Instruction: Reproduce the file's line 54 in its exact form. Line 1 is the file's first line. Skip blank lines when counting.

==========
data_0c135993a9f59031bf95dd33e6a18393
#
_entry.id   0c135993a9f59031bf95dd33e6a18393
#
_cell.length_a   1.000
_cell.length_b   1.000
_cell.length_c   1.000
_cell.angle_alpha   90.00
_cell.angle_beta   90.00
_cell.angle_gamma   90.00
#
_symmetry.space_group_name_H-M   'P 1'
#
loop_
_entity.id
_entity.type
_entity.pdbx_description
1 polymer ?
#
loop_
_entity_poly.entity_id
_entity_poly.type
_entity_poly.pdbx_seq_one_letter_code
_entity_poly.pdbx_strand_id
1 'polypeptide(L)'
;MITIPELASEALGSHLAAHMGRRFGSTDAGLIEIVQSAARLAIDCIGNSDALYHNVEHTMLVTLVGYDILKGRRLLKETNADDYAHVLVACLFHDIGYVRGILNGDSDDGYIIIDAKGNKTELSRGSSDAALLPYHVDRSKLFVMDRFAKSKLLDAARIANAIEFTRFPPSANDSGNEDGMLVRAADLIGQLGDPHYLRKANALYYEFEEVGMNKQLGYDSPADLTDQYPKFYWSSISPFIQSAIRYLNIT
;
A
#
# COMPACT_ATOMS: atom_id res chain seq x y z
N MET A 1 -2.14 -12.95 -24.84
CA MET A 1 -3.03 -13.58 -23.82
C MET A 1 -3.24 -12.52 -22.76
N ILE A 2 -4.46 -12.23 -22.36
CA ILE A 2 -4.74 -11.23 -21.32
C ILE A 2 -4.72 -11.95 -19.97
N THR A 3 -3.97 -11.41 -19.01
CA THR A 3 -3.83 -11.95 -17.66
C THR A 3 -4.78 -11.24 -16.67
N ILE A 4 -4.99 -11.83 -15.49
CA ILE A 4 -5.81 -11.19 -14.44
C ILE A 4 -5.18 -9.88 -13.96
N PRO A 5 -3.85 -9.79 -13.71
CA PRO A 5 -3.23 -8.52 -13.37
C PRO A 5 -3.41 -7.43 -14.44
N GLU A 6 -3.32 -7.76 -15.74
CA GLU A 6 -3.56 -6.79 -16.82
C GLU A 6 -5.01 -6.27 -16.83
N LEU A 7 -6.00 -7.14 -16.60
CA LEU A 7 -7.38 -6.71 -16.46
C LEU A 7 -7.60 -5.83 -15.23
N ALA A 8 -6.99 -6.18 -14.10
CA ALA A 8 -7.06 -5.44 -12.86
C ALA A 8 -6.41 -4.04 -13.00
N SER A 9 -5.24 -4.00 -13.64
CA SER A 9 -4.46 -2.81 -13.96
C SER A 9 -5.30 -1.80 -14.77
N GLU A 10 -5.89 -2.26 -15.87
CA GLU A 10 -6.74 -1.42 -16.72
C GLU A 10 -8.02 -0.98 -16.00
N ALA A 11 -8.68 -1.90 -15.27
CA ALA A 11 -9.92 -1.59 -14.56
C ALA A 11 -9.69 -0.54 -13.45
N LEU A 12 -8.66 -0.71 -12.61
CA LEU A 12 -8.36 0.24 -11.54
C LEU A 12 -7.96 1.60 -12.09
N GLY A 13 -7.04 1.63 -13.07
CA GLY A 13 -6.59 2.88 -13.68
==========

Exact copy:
C ALA A 8 -6.41 -4.04 -13.00